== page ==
You have probably heard of STEM or STEAM as you explored preschool options, or browsed parenting websites, and with good reason: Teaching with a focus on Science, Technology, Engineering and Math (STEM)–or STEAM once you add in Art–nurtures the ability to problem solve and think creatively; important skills both in the classroom and the modern workplace. The US Department of Commerce makes a compelling case for introducing children to STEM concepts (read the report summary):
- STEM workers are more likely to commercialize patents,
- Workers in STEM fields earn on average 29% more than non-STEM counterparts,
- STEM occupations have increased over 24% in the last decade (vs. 4% for non-STEM),
- STEM degree holders earn more, even when working in non-STEM occupations, and
- Three-fourths of STEM workers have a college degree, compared to a little over 1/3 of non-STEM workers.
For these reasons and more, you will find STEAM integrated into the Sparkles! curriculum. Students are introduced to subjects in a way that is age appropriate and encourages exploration, linking what they are learning to the world around them. For parents seeking an immersive STEAM experience, we also offer a PreK STEAM program at our Fair Oaks location (learn more), a learning adventure that builds confidence and problem-solving skills.
“Integrating STEAM in the classroom helps foster curiosity, creativity and innovative thinking,” said Amanda Miller, part of the Sparkles! Education Support team. In Sparkles! classrooms STEAM principles enable our students to learn how to approach a challenge, problem, or even a matter of simple curiosity with these steps:
- Think of a problem or ask a question
- Plan and Design
- Test and Improve.
Amanda also noted that Sparkles! STEAM curricula fosters skills that will serve students throughout their whole lives, such as Critical Thinking, Confidence, Problem Solving, Social Skills, Inquisitiveness, Creativity and Team-Building.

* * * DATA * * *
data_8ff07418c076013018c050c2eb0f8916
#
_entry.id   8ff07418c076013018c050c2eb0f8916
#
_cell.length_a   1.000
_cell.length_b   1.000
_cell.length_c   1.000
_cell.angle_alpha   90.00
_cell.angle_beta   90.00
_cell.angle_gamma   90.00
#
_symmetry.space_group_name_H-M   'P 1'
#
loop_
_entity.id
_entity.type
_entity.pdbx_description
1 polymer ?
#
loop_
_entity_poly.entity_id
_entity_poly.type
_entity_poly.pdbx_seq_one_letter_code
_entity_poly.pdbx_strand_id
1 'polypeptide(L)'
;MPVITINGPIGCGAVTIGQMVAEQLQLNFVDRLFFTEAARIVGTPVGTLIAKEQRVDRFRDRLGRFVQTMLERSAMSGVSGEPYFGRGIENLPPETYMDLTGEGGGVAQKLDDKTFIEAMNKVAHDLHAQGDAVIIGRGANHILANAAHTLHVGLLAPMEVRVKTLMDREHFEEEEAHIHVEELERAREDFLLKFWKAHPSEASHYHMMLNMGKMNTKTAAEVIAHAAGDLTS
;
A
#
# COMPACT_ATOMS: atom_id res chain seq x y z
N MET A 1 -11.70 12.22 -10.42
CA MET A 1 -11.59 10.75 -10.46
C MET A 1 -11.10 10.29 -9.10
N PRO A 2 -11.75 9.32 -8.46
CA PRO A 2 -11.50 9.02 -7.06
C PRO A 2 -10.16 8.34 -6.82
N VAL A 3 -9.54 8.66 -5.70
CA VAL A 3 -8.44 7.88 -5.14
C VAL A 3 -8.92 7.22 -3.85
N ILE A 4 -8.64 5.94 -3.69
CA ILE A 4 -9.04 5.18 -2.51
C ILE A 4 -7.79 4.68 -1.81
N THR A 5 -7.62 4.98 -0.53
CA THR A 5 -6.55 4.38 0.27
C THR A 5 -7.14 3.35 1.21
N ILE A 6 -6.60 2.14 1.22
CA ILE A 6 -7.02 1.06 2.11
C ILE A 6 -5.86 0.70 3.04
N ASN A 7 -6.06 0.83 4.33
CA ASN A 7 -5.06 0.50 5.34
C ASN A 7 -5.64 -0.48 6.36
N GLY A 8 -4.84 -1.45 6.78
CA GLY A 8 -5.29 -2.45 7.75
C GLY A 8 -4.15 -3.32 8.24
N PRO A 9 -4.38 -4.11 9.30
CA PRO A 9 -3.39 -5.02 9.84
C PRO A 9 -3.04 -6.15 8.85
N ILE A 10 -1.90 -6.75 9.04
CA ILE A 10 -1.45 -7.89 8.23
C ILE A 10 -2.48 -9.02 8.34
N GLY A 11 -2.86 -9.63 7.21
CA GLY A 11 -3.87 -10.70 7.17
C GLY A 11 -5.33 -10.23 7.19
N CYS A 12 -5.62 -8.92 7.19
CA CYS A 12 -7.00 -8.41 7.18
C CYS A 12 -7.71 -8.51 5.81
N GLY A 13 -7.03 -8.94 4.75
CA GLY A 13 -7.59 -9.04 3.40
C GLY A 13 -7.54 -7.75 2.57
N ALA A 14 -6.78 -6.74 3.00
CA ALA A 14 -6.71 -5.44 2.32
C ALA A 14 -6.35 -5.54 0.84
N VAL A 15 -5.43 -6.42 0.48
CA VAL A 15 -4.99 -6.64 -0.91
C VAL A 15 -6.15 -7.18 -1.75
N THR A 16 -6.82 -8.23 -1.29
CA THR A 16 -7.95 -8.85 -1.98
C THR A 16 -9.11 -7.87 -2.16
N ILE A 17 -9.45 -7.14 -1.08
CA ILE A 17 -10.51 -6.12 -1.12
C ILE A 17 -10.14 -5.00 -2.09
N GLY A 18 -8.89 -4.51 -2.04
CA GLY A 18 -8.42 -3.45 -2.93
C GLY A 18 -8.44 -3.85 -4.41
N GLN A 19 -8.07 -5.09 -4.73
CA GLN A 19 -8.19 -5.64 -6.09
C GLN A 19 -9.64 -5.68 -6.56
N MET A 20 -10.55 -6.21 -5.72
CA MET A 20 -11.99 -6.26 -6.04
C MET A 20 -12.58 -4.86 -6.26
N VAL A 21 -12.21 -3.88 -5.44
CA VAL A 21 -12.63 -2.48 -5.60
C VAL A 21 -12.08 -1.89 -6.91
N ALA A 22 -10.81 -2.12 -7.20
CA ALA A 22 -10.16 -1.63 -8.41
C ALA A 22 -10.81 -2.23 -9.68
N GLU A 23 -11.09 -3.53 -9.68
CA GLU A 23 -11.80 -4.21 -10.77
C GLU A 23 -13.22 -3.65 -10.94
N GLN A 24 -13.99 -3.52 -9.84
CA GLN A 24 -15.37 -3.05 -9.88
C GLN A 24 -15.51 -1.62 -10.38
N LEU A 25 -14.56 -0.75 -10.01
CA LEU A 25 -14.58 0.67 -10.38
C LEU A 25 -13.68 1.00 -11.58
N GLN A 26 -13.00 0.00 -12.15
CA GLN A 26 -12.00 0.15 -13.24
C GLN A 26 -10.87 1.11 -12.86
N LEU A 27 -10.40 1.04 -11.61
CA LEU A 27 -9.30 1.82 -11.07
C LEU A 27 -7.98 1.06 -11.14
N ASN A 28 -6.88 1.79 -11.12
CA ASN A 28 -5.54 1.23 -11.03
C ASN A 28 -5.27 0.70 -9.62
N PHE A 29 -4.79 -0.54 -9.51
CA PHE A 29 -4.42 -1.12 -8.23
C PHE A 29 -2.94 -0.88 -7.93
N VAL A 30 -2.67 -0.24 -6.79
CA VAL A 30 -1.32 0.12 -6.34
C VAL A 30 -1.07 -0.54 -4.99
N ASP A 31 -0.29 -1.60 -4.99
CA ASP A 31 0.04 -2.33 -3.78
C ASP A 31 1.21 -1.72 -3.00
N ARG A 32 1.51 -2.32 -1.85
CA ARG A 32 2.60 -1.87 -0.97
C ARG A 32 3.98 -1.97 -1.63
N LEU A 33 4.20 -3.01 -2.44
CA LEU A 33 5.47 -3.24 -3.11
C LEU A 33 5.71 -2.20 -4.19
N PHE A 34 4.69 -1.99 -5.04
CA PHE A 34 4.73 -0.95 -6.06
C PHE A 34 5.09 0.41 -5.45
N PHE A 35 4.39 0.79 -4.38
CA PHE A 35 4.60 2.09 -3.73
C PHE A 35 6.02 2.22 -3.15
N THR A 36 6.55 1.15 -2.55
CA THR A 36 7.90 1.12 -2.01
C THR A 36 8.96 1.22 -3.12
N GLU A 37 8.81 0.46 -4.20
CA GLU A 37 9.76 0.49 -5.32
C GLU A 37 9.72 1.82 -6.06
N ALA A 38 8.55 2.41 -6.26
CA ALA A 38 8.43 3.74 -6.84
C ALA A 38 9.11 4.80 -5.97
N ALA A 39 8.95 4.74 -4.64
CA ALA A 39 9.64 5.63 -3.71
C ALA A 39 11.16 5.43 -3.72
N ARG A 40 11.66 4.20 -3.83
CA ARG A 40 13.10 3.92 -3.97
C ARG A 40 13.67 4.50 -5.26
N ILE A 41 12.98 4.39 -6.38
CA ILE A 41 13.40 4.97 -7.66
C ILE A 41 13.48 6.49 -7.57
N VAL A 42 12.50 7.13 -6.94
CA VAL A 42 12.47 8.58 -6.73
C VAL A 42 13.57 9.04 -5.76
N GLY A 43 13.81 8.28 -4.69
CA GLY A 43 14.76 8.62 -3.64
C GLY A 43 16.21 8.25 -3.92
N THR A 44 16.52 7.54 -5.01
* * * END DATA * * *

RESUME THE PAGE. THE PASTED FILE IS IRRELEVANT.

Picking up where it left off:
To keep the STEAM process fun, Amanda said that Sparkles! teachers provide “opportunities for a student to explore and discover as they play.” For example, STEAM projects can begin with a favorite story, leading into a broader discussion and related activities, such as this STEAM approach to reading and learning from The Three Little Pigs:
Problem/Question: “If you had to build a house, how would you make it strong enough to not be blown down?”
Plan/Design: We show the students various materials they can use and ask them to design their home, either individually or in teams, depending on our students’ needs.
Create: Students then build their houses, using the provided materials.
Test/Improve: Students try to blow down their houses or push on them. If they fall, they can rebuild with a new design.
Many parents ask how they can reinforce STEAM learning at home. We found a list of 50 great projects you can do with your child. Also, encourage your child’s curiosity: Go on family field trips, provide opportunities to propose and test theories, ask (and answer) questions.
Whether running a board meeting, sports team, platoon, or home, innovative, confident thinkers who know how to take on challenges creatively and solve problems will do well in life. STEAM is powering a bright future for our students!